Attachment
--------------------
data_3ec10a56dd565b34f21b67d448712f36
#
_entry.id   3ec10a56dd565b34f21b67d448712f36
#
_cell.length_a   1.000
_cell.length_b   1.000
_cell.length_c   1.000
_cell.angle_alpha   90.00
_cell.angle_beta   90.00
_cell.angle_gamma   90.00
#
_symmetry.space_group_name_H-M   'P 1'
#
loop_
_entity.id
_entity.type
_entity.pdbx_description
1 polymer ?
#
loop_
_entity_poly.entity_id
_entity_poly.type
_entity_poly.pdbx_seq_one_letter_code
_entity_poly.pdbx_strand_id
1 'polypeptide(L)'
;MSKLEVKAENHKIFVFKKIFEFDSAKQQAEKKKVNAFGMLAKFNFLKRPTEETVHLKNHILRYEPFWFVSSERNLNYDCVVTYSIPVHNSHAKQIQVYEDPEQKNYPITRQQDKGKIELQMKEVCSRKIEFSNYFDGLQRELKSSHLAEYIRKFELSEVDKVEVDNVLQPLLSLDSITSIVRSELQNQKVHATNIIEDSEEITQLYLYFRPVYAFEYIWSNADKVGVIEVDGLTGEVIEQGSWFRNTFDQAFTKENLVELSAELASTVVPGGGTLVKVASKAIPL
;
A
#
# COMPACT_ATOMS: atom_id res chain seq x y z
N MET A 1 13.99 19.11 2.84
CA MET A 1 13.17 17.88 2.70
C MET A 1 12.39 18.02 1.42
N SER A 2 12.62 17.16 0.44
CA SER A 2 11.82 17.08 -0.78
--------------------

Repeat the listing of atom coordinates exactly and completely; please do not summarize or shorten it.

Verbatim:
data_3ec10a56dd565b34f21b67d448712f36
#
_entry.id   3ec10a56dd565b34f21b67d448712f36
#
_cell.length_a   1.000
_cell.length_b   1.000
_cell.length_c   1.000
_cell.angle_alpha   90.00
_cell.angle_beta   90.00
_cell.angle_gamma   90.00
#
_symmetry.space_group_name_H-M   'P 1'
#
loop_
_entity.id
_entity.type
_entity.pdbx_description
1 polymer ?
#
loop_
_entity_poly.entity_id
_entity_poly.type
_entity_poly.pdbx_seq_one_letter_code
_entity_poly.pdbx_strand_id
1 'polypeptide(L)'
;MSKLEVKAENHKIFVFKKIFEFDSAKQQAEKKKVNAFGMLAKFNFLKRPTEETVHLKNHILRYEPFWFVSSERNLNYDCVVTYSIPVHNSHAKQIQVYEDPEQKNYPITRQQDKGKIELQMKEVCSRKIEFSNYFDGLQRELKSSHLAEYIRKFELSEVDKVEVDNVLQPLLSLDSITSIVRSELQNQKVHATNIIEDSEEITQLYLYFRPVYAFEYIWSNADKVGVIEVDGLTGEVIEQGSWFRNTFDQAFTKENLVELSAELASTVVPGGGTLVKVASKAIPL
;
A
#
# COMPACT_ATOMS: atom_id res chain seq x y z
N MET A 1 13.99 19.11 2.84
CA MET A 1 13.17 17.88 2.70
C MET A 1 12.39 18.02 1.42
N SER A 2 12.62 17.16 0.44
CA SER A 2 11.82 17.08 -0.78